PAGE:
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  • LEE FLEMING: Good evening.

  • I am really pleased to welcome you all to "Leaders in Big

  • Data" hosted by Google and the Fung Institute of Engineering

  • Leadership at UC Berkeley.

  • I'm Lee Fleming.

  • I'm director of the Institute and this is a Ikhlaq Sidhu,

  • chief scientist and co-founder.

  • The first and most important thing is to thank Google for

  • hosting the event.

  • So thank you very, very much.

  • There's a couple people in particular, Irena Coffman and

  • Gail Hernandez--

  • thank you-- and also Arnav Anant, our entrepreneur in

  • residence at the Fung Institute.

  • So here's Arnav.

  • AUDIENCE: A lot of work.

  • LEE FLEMING: Huge amount of work.

  • The Fung Institute-- we were founded about two years ago.

  • And the intent is to do research and pedagogical

  • development in topics of engineering leadership.

  • We have our degree, the Master's of Engineering--

  • professional Master's of Engineering M. Eng. program--

  • mainly around the Institute.

  • We also have ties though across the campus, as you'll

  • see shortly.

  • This is our intent to have a series of talks on topics of

  • interest to engineering leaders.

  • As it turns out, this Wednesday we

  • have our next talk.

  • It's sponsored by [? Thai ?] and the Fung Institute.

  • And the topic is entrepreneurship--

  • being an entrepreneur within your firm.

  • And fittingly, we have representatives from Google,

  • and Cisco, and SAP.

  • That's Wednesday.

  • Consult the Fung website or the [? Thai ?] website for

  • details on that.

  • So besides enjoying a good discussion tonight, we have an

  • ulterior motive, as you can probably tell.

  • We're trying to advertise all of our fantastic programs in

  • big data at Cal.

  • Now, whether you're interested in computation, or inference,

  • or application, or some combination of those things,

  • we've got the right program for you.

  • As I mentioned, the professional Masters of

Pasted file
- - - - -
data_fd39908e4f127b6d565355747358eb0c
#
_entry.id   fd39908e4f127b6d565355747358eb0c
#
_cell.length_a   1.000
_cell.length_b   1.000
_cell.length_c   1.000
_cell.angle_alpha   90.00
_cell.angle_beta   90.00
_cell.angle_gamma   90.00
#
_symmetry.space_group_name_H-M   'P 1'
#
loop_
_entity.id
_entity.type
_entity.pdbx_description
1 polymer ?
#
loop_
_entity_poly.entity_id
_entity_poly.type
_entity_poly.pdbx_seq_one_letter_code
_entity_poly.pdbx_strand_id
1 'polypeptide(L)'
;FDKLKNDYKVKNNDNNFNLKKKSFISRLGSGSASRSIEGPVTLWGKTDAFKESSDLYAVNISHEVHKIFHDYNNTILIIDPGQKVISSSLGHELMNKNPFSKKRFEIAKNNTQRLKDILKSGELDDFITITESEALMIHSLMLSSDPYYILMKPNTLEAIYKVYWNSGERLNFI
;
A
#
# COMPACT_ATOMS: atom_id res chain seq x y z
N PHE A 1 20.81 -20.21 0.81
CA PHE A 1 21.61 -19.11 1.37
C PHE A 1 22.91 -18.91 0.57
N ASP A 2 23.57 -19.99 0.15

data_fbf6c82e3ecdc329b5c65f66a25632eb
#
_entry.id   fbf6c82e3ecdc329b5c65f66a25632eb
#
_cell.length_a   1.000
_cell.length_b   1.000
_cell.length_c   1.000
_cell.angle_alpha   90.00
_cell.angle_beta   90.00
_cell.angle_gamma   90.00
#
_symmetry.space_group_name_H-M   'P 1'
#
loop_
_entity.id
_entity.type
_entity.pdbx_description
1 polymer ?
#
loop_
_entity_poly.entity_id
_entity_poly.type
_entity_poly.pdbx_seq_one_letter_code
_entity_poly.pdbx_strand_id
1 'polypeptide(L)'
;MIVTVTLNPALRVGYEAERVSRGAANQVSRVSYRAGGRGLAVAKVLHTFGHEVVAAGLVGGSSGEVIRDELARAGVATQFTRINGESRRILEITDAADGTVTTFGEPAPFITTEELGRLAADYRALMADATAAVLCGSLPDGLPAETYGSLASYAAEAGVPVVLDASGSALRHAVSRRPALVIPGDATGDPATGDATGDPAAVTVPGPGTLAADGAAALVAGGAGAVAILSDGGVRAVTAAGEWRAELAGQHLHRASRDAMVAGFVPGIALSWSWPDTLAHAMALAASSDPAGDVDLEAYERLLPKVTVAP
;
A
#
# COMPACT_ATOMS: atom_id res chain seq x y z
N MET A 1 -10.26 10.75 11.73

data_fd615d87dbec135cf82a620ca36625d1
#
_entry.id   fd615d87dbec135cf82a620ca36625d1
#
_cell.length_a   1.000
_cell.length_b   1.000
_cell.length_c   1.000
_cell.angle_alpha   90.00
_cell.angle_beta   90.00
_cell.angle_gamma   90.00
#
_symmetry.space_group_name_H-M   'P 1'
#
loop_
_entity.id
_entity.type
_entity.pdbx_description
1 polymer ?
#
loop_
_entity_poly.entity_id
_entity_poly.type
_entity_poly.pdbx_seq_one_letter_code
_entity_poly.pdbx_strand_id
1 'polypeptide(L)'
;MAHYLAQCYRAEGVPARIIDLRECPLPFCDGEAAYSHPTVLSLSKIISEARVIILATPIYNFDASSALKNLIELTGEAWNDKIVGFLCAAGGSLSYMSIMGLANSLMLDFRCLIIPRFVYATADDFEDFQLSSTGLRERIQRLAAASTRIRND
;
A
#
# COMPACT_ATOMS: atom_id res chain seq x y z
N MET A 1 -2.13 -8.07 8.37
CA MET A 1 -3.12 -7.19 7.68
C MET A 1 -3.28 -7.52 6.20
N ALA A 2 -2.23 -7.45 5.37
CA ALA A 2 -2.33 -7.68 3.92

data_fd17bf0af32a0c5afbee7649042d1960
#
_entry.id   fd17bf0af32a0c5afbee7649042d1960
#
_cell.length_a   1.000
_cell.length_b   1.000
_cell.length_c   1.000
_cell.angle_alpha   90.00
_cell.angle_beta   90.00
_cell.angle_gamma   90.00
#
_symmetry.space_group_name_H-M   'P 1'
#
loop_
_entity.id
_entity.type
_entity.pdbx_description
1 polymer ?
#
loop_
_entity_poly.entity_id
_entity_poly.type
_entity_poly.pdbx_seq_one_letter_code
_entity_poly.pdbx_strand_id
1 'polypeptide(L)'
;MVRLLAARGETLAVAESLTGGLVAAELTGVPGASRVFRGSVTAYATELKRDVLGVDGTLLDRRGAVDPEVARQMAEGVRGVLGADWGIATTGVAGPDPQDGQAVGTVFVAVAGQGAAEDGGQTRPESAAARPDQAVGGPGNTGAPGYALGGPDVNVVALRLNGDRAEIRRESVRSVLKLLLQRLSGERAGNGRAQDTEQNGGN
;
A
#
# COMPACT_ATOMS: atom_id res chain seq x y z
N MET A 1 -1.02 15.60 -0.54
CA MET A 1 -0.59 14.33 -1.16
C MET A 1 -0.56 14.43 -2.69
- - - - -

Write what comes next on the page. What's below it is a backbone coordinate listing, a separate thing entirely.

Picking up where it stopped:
• Engineering, or M. Eng., across all the different

  • engineering departments--

  • one year degree.

  • We have another one-year degree in the stats

  • department-- a professional degree.

  • There's a two-year degree in the Information School.

  • And finally, there's the Haas MBA.

  • Tonight we've got people from all these programs.

  • You can find their tables, ask them questions, and hopefully

  • we'll see you see at Cal soon.

  • And we also have an additional executive and other programs

  • associated with each of those departments

  • and schools as well.

  • Ikhlaq will now introduce our speakers.

  • IKHLAQ SIDHU: OK, thanks.

  • So let me see.

  • LEE FLEMING: Just slide this here.

  • IKHLAQ SIDHU: All right.

  • Welcome, I want to also thank a couple of people.

  • One is [? Claus Nickoli ?], who is not here at the moment,

  • but to you in the ether, he's just not at the meeting.

  • But he's our host here, and so thank you.

  • You guys can tell him that I thanked him.

  • And also, many of you I've seen here are basically

  • friends, and so thanks for coming.

  • It's good to see you again.

  • This is an event on big data.

  • And so I'm going to give you a little data on

  • who is speaking today--

  • who is here.

  • And the way I think of this is, what we've got is three

  • perspectives of big data from leading firms--

  • from people who represent leading firms in the area.

  • And so let's start with NetApp.

  • We've got Gustav Horn.

  • He is a senior consulting engineer with 25 years of

  • experience.

  • And he's built some of the largest enterprise-class

  • Hadoop systems in the world-- on the planet.

  • And from Google, Theodore Vassilakis, and he's a

  • principal engineer at Google.

  • He's ahead of the team that works on data analytics.